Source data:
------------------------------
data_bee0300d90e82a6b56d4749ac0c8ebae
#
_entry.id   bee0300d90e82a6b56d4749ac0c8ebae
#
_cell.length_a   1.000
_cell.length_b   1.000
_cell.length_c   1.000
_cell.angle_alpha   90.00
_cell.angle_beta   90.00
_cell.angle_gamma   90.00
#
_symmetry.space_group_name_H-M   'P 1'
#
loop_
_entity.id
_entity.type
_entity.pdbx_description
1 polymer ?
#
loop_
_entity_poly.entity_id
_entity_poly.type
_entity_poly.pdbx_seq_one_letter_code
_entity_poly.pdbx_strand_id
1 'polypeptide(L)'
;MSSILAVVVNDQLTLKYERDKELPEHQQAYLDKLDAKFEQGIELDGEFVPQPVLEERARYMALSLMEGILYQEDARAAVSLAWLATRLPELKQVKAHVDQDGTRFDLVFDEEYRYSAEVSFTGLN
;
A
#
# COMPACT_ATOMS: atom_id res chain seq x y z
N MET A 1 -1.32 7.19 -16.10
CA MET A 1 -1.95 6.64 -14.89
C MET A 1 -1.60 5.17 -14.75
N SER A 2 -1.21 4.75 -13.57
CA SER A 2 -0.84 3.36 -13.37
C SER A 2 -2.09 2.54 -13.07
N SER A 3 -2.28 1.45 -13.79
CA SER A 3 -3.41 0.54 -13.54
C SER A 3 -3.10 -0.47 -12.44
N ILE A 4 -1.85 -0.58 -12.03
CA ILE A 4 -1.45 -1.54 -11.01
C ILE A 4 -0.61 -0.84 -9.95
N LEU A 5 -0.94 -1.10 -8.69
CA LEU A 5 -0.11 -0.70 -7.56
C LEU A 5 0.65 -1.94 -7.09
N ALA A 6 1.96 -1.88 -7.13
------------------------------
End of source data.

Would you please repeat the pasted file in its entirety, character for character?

data_bee0300d90e82a6b56d4749ac0c8ebae
#
_entry.id   bee0300d90e82a6b56d4749ac0c8ebae
#
_cell.length_a   1.000
_cell.length_b   1.000
_cell.length_c   1.000
_cell.angle_alpha   90.00
_cell.angle_beta   90.00
_cell.angle_gamma   90.00
#
_symmetry.space_group_name_H-M   'P 1'
#
loop_
_entity.id
_entity.type
_entity.pdbx_description
1 polymer ?
#
loop_
_entity_poly.entity_id
_entity_poly.type
_entity_poly.pdbx_seq_one_letter_code
_entity_poly.pdbx_strand_id
1 'polypeptide(L)'
;MSSILAVVVNDQLTLKYERDKELPEHQQAYLDKLDAKFEQGIELDGEFVPQPVLEERARYMALSLMEGILYQEDARAAVSLAWLATRLPELKQVKAHVDQDGTRFDLVFDEEYRYSAEVSFTGLN
;
A
#
# COMPACT_ATOMS: atom_id res chain seq x y z
N MET A 1 -1.32 7.19 -16.10
CA MET A 1 -1.95 6.64 -14.89
C MET A 1 -1.60 5.17 -14.75
N SER A 2 -1.21 4.75 -13.57
CA SER A 2 -0.84 3.36 -13.37
C SER A 2 -2.09 2.54 -13.07
N SER A 3 -2.28 1.45 -13.79
CA SER A 3 -3.41 0.54 -13.54
C SER A 3 -3.10 -0.47 -12.44
N ILE A 4 -1.85 -0.58 -12.03
CA ILE A 4 -1.45 -1.54 -11.01
C ILE A 4 -0.61 -0.84 -9.95
N LEU A 5 -0.94 -1.10 -8.69
CA LEU A 5 -0.11 -0.70 -7.56
C LEU A 5 0.65 -1.94 -7.09
N ALA A 6 1.96 -1.88 -7.13